Munich Startup: What does Munich mean to you?

Kitekraft: The Technical University of Munich (TUM) and the startup scene around UnternehmerTUM and programs such as Xpreneurs and Climate KIC are excellent. At the moment, we’re able to use the TUM infrastructure, i.e. office space, workshops and IT, through the EXIST Startup Grant. That not only saves costs, but also lots of time. That makes this location ideal. Without these benefits, we probably wouldn’t have gotten as far as we have.

Munich Startup: How will your startup become the next unicorn? Or will we be seeing you at an Epic Fail Night soon?

Kitekraft: We plan to scale up the Kitekraft systems in the lower kilowatt range in rapid succession into the megawatt range. The largest Kitekraft systems will be at least as big as the largest conventional wind power systems.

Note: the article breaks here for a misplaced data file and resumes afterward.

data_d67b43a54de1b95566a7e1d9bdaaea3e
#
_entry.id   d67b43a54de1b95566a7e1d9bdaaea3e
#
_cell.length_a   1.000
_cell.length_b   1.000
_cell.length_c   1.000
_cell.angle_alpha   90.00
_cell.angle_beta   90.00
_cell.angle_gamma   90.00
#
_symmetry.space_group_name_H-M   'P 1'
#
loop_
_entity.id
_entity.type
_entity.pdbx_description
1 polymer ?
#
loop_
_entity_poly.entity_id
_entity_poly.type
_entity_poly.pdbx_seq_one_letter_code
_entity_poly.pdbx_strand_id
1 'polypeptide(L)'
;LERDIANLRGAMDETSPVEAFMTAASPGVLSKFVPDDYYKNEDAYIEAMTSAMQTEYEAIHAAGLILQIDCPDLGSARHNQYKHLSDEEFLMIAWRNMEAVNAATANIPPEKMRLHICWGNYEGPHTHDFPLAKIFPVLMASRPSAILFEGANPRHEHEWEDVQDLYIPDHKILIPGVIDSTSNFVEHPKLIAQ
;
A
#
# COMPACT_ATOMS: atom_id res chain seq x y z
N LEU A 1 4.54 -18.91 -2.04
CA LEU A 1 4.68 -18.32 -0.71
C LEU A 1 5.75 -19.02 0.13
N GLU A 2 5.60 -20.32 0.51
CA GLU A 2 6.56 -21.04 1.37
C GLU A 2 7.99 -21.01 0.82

A unicorn is a startup that has a valuation of one million euros. That means an annual turnover of roughly 100 million euros. We would reach that with the sale of just 20 systems a year in the 10 MW category if you start with a price of 0.50 EUR/W (which is about half as expensive as a conventional wind power plant).

The next round of financing is on the agenda

It’s important to know that in Germany and globally, wind power is considered the backbone of energy supply from 100 percent renewable sources. That means the market is there for sales figures in much higher dimensions. Our investors are also aware of this potential, led by Y Combinator from Silicon Valley, which has already put forth several unicorns. Very soon, investors will once again have the opportunity to get on board, because we’re currently planning our next round of financing.

Munich Startup: Isar River or English Garden?

Kitekraft: After long days and nights of testing, tinkering, drilling, programming…both are great for recharging your batteries.